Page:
Sneak peek: Houdini 17
SideFX has posted a sneak peek of PolyDraw, a new direct modelling feature coming up in Houdini 17, the next major update to its procedural 3D animation and effects software.
The video was recorded during the firm’s Houdini Hive user event at Siggraph 2018.
Building a more artist-friendly direct modelling workflow
SideFX has been working on updating Houdini’s modelling tools for several releases now, but this looks like a concerted effort to create something more familiar to users of other DCC applications.
“We understand the pain [of using Houdini for modelling rather than effects]”, says SideFX’s Fianna Wong in the demo. “We’re trying to make tools that are more like normal modelling tools.”
PolyDraw overcomes two main shortcomings of Houdini’s existing modelling toolset: that it creates a lot of unnecessary construction history, and that there’s no way of creating geometry from scratch – as opposed to editing models created in other software – short of starting with primitives or NURBS curves.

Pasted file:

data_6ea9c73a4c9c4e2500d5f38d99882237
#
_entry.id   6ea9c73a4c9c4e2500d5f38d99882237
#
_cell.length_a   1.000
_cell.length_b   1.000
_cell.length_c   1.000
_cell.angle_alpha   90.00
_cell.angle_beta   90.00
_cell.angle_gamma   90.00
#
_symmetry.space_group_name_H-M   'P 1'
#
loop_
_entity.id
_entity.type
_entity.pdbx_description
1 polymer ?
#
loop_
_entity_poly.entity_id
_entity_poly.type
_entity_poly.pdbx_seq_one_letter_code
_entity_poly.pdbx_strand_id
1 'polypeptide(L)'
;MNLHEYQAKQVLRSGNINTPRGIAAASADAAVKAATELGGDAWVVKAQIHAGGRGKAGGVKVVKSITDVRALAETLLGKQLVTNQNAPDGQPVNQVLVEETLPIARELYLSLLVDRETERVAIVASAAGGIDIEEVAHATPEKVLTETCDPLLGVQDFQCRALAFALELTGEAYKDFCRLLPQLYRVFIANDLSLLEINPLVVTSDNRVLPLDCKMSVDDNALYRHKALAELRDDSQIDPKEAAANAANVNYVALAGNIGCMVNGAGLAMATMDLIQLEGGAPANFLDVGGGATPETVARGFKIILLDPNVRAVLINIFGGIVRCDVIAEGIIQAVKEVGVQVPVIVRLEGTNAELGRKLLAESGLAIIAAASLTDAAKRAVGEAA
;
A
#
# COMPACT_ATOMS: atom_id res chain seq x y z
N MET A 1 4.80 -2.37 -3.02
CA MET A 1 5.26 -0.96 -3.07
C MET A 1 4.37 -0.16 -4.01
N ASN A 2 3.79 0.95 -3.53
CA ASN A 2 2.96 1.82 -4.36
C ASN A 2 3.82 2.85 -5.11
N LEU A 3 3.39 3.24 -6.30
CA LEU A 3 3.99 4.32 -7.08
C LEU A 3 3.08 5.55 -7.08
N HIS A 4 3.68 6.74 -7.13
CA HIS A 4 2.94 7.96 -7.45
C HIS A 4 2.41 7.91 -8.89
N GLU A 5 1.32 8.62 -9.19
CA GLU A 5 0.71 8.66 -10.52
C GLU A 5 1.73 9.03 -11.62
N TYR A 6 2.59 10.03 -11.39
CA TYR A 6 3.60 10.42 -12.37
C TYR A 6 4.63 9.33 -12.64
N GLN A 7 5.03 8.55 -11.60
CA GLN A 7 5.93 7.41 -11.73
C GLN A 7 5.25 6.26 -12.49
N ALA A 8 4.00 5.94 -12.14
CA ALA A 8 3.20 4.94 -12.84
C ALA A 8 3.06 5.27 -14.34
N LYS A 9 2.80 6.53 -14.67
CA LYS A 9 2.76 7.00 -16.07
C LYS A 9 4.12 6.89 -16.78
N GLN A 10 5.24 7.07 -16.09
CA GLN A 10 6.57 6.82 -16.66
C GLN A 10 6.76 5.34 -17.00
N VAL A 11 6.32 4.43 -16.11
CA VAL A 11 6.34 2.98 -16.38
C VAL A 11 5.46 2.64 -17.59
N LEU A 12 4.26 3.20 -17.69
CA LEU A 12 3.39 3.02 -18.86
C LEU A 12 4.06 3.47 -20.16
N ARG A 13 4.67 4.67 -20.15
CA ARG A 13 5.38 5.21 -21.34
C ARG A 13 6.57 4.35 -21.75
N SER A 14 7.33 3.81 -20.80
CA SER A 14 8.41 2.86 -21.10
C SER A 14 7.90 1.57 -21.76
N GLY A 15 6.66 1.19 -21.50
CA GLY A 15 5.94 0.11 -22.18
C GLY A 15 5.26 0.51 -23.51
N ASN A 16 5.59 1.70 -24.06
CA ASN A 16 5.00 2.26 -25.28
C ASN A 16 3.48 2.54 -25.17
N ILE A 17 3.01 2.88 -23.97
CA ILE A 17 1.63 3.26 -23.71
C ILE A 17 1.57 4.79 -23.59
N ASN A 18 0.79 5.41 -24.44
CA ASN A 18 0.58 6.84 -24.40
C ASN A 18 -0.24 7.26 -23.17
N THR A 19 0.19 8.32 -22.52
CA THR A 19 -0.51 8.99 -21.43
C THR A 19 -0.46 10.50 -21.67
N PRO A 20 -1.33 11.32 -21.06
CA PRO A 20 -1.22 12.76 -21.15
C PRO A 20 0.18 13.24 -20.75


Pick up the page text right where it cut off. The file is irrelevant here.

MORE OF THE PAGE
Use PolyDraw for classic edge modelling, or clean up existing Boolean geometry
An evolution of the TopoBuild node introduced in Houdini 15, but geared towards direct modelling rather than retopologising geometry, PolyDraw is designed to replace the functionality of around 15 other nodes.
At 13:00, you can see it in use for edge modelling, working from a reference image. The workflow looks similar to that of the Quad Draw tool in Maya, creating new polygons by plotting out points.
PolyDraw can also be used to clean up the geometry generated by Houdini’s existing Boolean system – a much better fit for the software’s standard non-destructive workflow – in particular, to remove n-gons.
You can see Boolean modelling workflow from 20:30 in the video, and PolyDraw in action to clean up the resulting geometry from 32:30 onwwards.
Prices and availability
SideFX hasn’t announced any of the other features or a release date for Houdini 17 yet, but given that PolyDraw doesn’t even have it’s own icon in the demo above, we imagine it’s still some way off.
The current release, Houdini 16.5, is available for Windows 7+, Mac OS X 10.10.2+, and key Linux distros.
The full Houdini FX edition costs $4,495 for a node-locked licence; $6,995 for a floating licence. Houdini Core, which lacks simulation tools, costs $1,995 for a node-locked licence; $2,995 for a floating licence.
Read more about Houdini on SideFX’s website
(No more information on Houdini 17 yet)